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Chandigarh's invisible entrepreneurs: The open-air artists with scissors

chandigarh Updated: Jun 08, 2015 09:09 IST
Aarish Chhabra
Aarish Chhabra
Hindustan Times

Devi Chand was 15 when he started his small business in a rehri market where now stands SD College in Sector 32. He is now 55, shifted across the roundabout under a huge mango tree many years ago, and is no short of a legend, particularly among the bearded brethren of the city.

"No one can trim and shape a beard the way Devi can," Balvir Singh, a district court staffer, stands testimony, waiting for his turn. The waiting list has already stretched to seven as the sun grows a tad calmer by 5pm on a Saturday. Devi says he takes a maximum of 25 customers a day, 35-40 if son-cum-trainee Ajay is helping. Clients include senior government officers and rich businessmen, "who come in very fancy cars and then sit under this tree for a trim", he chuckles. With trimming, shaving and haircut all priced at Rs 30 each, he makes Rs 30,000 in a good month. Profit margin is nearly 90%.

He is one of the 1,000-odd such barbers in the city. And no matter which variety of tree they use as their makeshift business roof, these barbers have a uniform branding in the city's mind - UMT, acronym for 'Under the Mango Tree'. Most of them serve a dedicated clientele that is either from the lower economic strata, or those who are not too finicky about hygiene and can't much for the fanciness of the air-conditioned salons that now dot the city. Rates range from Rs 10 to 30 for basics, though some provide face massages too at an added price.

Devi is a man of the world, shy to be photographed but nonchalantly forthcoming about his life and trade. Son of a labourer from Kambali village in SAS Nagar, he says he picked up the "scissor trade" as he saw "a bit of artistry" in it. He used to charge 2 aana (1/8th of a rupee) for a shave, and chavanni (25 paise) for a haircut in the 70s, he smiles.

Operating without any licence, the barbers have a union. "There were surveys in 1996 and 2009, but no licences as such have been provided. Around 2,200 people working as barbers, cobblers and other small jobs were identified," says union secretary Mian Rehmatullah, 52, who has his set-up under a large peepal tree in Industrial Area-2 for the past three decades.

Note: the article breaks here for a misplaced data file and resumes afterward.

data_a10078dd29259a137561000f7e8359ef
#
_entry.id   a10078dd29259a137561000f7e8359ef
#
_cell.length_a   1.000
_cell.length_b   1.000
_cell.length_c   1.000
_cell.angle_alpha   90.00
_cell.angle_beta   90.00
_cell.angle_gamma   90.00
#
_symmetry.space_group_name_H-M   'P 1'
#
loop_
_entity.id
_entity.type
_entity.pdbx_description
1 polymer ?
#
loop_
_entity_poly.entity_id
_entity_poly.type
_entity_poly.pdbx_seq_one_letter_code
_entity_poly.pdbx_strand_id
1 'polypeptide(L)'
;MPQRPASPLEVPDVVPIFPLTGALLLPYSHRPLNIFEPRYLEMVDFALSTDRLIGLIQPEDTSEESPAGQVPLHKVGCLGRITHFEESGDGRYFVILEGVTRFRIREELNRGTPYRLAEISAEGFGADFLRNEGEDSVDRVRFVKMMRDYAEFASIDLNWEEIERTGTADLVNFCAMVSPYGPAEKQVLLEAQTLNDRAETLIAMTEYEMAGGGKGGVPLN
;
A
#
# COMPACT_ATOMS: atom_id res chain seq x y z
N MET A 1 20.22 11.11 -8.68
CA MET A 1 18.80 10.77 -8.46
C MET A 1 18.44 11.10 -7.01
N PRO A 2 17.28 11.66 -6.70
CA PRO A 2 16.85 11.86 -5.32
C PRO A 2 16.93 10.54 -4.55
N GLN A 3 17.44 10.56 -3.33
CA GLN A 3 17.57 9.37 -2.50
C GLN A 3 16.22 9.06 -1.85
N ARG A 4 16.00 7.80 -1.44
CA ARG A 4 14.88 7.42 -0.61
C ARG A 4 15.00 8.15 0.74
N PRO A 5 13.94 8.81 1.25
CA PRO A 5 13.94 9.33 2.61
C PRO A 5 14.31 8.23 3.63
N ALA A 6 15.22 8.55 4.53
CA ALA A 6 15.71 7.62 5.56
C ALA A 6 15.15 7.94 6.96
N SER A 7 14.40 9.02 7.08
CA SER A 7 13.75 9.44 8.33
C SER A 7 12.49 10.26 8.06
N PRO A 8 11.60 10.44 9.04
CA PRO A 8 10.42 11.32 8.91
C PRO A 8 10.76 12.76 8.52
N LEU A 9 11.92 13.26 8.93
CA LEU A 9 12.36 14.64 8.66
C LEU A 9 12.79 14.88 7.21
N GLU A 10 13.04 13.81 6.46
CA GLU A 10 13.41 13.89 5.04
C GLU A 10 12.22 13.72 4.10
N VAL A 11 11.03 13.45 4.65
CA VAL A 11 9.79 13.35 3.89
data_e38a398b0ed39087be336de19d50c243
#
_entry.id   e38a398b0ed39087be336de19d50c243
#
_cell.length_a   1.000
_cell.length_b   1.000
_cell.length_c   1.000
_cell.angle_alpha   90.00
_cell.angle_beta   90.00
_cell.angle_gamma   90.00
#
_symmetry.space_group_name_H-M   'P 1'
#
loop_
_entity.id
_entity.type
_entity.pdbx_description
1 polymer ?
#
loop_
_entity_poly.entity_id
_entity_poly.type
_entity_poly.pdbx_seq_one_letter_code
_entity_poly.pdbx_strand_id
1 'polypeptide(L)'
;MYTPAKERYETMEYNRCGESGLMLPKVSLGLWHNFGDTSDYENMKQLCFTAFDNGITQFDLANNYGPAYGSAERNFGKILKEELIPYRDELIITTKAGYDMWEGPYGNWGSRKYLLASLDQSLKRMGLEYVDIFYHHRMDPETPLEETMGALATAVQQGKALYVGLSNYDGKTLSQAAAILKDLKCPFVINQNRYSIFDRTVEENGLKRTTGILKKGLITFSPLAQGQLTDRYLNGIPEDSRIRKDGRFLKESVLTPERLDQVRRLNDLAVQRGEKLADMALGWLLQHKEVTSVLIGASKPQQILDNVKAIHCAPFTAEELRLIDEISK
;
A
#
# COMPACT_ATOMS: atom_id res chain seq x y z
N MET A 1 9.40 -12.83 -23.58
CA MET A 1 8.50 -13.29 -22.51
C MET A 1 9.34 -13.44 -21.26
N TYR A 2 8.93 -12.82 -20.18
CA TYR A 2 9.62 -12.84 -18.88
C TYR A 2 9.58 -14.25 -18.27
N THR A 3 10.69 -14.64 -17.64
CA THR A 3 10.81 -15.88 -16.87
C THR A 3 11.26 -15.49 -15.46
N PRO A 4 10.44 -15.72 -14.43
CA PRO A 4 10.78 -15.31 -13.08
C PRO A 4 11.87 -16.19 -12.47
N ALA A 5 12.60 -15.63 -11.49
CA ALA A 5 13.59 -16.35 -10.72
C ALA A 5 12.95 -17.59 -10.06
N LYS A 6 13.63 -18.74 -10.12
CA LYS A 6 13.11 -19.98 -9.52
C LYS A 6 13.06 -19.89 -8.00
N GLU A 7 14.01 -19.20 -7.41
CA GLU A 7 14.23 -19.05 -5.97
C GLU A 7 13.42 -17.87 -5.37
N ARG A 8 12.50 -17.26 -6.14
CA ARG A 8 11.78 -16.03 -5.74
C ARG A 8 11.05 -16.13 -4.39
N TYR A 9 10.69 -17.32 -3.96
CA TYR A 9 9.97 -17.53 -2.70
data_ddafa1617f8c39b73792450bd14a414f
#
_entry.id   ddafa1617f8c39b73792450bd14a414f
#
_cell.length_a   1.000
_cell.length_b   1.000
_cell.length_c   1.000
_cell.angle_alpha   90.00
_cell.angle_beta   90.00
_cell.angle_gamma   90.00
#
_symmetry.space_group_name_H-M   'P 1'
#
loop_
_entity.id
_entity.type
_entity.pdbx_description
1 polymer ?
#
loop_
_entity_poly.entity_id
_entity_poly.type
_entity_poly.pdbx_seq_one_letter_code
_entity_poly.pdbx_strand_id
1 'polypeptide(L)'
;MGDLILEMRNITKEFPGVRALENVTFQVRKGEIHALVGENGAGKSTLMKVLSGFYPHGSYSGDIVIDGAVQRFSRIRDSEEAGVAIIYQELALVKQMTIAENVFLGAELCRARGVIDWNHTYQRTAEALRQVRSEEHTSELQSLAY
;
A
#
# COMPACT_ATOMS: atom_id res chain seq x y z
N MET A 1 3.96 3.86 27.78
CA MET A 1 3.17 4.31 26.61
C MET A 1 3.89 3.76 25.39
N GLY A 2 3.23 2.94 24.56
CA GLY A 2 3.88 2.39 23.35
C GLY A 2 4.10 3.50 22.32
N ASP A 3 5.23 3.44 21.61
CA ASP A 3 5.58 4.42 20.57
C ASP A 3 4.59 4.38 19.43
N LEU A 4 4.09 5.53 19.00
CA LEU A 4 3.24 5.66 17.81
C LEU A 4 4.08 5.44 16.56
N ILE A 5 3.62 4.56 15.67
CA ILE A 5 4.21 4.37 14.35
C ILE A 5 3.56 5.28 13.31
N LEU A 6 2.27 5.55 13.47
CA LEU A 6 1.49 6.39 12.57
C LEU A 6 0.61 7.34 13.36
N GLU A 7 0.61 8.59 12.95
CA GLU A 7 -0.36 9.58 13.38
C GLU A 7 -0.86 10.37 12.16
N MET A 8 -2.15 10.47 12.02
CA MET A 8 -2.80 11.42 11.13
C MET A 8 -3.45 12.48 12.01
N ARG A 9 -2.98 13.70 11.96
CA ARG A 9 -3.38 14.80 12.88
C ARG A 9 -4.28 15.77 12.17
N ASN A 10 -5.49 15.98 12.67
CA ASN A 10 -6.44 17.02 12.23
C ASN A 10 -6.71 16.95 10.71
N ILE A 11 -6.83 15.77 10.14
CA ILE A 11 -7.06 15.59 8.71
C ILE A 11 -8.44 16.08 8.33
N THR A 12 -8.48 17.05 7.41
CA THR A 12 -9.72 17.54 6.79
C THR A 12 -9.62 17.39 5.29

Mayor Poonam Sharma says she has already framed the rules to implement the Street Vendor Act 2014, "but we are waiting for master guidelines from the union government." Adds the Congress leader, "Even in places like South Korea or in India at Port Blair, I saw barbers following a dress code, having proper vends and licences. I want that system here and end harassment of all vendors, but the government is just sitting on the matter; maybe because the UPA passed the Act?"

As for the trade, ask Rehmatullah if it has seen any change over the years, and he says, "Our clientele has actually increased as more people move to cities and need affordable hair care. Plus, we have old-timers who won't risk going anywhere else. The barber-customer relationship is part of our culture." He lives in Colony Number 4.

His son Gulbasar Mohammad, 33, runs his trade near Elante Mall and now gets workers from the mall too as clients. "Work shifts start at 7am, so I set up by 5.30 these days," he says. He says he does not intend to start a shop: "This is our style and trademark. Why take the risk of changing all that? My children, though, would study, unlike me, and decide what they want to do."

Most of the barbers close down at sunset, as temporary lights seem an avoidable expense. Tuesdays are usually off, or they open for a couple of hours, given the religious beliefs of not getting hair cut on the day.

At Devi's vend, on the waiting list is Sergeant Arun Kumar from the air force quarters nearby. His son Medhansh is perhaps Devi's youngest customer at 5. "I used to go to a barber shop in Sector 46, but the hygiene was a concern. Here, in the open, with simple, clean instruments, I feel more confident," he makes a case against the popular notion of such barbers being unhygienic.

Devi is anyway too proud of his trade to take any criticism too seriously. "Find me one barber in the city who can properly trim a beard the way I can, and I'd shave my moustache off," he smirks. Four customers nod in solidarity, looking at his up-twirled moustache.